..এই্ক্ষণে পরলোকগত স্বামীর পারলৌকিক কার্যের  জন্য গঙ্গায় পিন্ডদান ও আমার তীর্থ ভ্রমন করার জন্য গয়া কাশি প্রভৃতি নানা স্থানে গমন ও স্বামীর সমাধিস্থলে মঠ তৈরি ও আমার খোরাক পোষাক প্রভৃতি কার্যের  জন্য এছাড়া সাংসারিক নানাবিধ কারণে বহু টাকার আবশ্যক বিধায় আমি আমার নিজ রেকর্ডীঁ ভোগদখলীয় সম্পত্তি ছাপ বিণিক্ষ্ম করার প্রদ্মগ্গবয ঘোষনা করায় আপনি…..

In the fitness of things a piece of statement of DW.1 (Appellant) made in cross examination needs be quoted:

‘বিবাহকালে কুমুদিনীর বয়স ছিল ১০ বৎসর। বিবাহের দেড় বছর পর স্বামী ললিত কুমার মারা যায়। অবমলবব ৬৮ বৎসর পূর্বে।

The above statement of DW.1 made during trial (held in late 1999) shows that Kumudini was married at the age of 10 and lost her husband only 1½ years thereafter and her husband died 68 years ago. PW.1 (Respondent) on the other hand stated that Lolit died 50/60 years ago. The joint sale appears to have been made in 1956 allegedly for meeting expenses of sradhya etc. of Lolit. It is fairly deducible from the above evidence on records that Lolit died in mid-fifties. 

The three deeds under challenge were executed by the defendant No.2 from 1990 onward and completed within 1996. Defendant No.2 is admittedly childless. In addition to her disposal made twice earlier the disputed deeds seeking to dispose of total .60 acre land thereby collecting Tk. 50000+30000+70000= 1, 50,000/- within such a short span of time  assumes an apparent look of liquidation-sale for depriving the next reversioner of her husband.

Husband of defendant No.2 died long 55 (approximate) years ago when she was a girl of 12 years only (per PW.1). That means she lost her husband before true attachment between them could grow.  Her age and maturity at the time of her husband’s death do not go with the case of the appellant that the youthful widow was extremely dedicated to her husband and did everything possible for recovery of her ailing husband. It is also unusual for a girl of 12 years that she had plunged into debt for her husband and mortgaged some land. It is also incompatible with her age that she again fell in need of money for her own treatment, payment of rent and maintenance of her family which led her to sell 34 decimal land to one Abdul Khaleque.  The story of transferring the land to Abdul Khaleque, moreover, is factually incorrect in that the deed of Abdul Khaleque was executed in 1975, long after the death of her husband in mid- fifties which is too remote to relate the necessities for sale alleged.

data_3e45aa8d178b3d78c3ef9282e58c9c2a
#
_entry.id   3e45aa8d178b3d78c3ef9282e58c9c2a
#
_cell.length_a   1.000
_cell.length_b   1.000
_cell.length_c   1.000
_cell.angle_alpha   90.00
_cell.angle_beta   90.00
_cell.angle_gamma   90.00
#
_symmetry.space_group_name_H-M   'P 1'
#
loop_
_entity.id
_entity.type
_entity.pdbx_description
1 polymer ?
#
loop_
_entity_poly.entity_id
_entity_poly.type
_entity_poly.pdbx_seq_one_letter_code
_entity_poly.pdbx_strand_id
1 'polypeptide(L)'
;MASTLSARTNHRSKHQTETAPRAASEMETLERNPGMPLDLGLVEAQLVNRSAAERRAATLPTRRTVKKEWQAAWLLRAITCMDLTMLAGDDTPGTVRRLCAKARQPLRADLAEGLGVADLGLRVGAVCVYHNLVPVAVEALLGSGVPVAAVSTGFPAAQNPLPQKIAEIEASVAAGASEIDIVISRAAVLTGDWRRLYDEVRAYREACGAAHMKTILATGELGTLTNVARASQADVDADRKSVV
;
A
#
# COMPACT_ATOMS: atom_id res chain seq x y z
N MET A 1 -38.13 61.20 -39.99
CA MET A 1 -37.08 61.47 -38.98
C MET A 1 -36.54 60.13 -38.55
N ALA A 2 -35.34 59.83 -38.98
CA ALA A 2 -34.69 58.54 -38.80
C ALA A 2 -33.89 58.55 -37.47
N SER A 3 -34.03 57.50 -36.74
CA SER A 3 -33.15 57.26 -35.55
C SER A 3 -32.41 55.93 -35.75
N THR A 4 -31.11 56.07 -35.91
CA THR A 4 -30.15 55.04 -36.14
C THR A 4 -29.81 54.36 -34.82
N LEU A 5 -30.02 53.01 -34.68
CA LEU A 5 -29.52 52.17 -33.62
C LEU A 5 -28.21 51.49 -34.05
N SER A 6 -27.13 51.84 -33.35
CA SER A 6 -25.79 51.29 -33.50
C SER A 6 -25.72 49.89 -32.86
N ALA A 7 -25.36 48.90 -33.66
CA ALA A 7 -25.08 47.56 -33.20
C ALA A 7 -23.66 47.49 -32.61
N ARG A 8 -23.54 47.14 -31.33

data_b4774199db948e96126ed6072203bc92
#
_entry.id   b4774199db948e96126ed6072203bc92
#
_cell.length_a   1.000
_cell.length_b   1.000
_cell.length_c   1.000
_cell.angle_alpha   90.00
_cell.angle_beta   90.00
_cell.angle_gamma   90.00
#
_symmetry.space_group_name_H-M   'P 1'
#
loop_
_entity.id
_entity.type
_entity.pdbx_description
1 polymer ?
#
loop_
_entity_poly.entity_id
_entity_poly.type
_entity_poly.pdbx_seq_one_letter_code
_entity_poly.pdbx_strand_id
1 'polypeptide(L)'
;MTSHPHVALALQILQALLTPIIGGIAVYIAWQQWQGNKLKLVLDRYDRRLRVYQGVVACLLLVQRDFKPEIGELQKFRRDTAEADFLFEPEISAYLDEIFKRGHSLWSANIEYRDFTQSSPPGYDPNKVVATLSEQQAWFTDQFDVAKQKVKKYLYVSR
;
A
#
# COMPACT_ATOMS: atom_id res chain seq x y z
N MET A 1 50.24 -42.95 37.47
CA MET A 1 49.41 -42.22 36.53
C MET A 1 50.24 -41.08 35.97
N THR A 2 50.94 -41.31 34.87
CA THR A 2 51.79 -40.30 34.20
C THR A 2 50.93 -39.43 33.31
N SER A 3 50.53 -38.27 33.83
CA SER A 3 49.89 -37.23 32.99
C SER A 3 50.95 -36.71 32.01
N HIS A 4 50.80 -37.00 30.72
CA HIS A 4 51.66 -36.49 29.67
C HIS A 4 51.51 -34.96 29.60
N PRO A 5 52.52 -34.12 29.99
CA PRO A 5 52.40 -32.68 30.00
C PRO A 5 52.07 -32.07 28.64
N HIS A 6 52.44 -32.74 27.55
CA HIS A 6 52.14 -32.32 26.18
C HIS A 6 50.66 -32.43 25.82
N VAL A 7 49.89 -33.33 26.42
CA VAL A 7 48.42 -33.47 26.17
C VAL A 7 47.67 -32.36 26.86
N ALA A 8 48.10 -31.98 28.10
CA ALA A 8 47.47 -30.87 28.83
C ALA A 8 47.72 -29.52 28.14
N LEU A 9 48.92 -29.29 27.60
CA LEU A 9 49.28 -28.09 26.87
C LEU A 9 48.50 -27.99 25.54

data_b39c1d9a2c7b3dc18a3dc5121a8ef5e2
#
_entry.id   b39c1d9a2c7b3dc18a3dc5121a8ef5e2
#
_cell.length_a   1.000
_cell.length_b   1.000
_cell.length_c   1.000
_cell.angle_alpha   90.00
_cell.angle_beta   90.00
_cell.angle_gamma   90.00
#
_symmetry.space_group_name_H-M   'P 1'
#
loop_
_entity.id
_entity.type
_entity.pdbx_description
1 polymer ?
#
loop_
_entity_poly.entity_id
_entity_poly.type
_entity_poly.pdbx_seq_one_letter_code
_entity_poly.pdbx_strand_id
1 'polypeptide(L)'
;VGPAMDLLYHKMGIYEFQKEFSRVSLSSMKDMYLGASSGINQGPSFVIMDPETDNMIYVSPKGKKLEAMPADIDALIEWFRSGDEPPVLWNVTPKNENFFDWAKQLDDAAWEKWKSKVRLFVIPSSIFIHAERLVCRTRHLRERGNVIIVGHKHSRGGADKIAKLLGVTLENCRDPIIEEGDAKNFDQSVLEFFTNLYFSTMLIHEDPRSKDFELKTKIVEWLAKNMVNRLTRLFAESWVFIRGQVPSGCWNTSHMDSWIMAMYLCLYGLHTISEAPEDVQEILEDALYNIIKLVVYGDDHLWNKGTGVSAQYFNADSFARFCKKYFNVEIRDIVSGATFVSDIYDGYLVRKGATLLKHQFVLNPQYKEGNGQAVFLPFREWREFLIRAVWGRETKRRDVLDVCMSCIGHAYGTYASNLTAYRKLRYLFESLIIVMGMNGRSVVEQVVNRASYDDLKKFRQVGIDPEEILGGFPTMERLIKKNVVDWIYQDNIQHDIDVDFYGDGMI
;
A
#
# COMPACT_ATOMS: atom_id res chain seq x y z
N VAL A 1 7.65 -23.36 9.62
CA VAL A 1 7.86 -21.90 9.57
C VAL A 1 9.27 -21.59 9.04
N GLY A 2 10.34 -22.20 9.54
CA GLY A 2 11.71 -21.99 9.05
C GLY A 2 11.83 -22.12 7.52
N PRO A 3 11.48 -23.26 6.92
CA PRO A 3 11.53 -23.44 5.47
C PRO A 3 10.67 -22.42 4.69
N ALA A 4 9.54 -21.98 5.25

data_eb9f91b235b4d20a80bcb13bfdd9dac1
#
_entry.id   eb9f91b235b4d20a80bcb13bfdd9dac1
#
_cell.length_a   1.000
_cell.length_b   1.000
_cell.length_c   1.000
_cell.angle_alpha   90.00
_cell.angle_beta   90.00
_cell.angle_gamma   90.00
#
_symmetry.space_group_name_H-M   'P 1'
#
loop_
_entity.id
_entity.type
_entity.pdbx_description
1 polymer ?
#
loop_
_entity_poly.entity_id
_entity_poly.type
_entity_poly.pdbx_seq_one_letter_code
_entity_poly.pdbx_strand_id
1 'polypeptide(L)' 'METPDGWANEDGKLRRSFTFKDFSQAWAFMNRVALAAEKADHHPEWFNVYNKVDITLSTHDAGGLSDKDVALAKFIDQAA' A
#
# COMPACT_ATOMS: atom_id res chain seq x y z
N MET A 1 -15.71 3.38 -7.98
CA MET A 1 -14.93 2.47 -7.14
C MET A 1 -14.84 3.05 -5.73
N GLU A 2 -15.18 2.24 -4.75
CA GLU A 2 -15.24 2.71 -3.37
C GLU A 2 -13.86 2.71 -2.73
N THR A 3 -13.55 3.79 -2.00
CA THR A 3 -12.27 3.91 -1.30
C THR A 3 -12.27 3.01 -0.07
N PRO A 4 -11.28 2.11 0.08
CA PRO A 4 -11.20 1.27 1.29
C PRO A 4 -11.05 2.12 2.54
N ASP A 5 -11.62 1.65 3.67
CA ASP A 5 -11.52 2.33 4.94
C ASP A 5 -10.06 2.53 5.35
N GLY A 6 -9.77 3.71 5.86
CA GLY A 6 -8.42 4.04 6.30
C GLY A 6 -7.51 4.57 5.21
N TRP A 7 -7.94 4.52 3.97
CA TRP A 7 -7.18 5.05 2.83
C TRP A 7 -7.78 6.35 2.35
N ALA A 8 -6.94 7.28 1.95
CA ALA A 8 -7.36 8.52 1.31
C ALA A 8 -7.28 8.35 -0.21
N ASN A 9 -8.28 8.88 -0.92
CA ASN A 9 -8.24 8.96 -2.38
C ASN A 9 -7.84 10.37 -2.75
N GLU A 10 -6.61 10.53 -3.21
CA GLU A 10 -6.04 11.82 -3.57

By the same token it is also unbelievable that Kumudini, poor widow as she was,  had been performing various religious ceremonies every year which includes pilgrimage to holy places, offering pinda at Gaya, building moth at the samadhi site of her husband, offering feasts to Brahmins and relatives arranging kirtan, chandipath and recitations from Bhgwabath Geeta etc. all the above expensive religious ceremonies observed  every year by a widow of scant means stand in stark contrast with reality. It is equally unbelievable that with the little means she had she threw feast for 500 people in 1992. Moreover, the story of visiting Goya and Kashi by Kumudini, being herself an old woman of above 70 years at the material time and a patient of acute paralysis is too difficult a pill to swallow.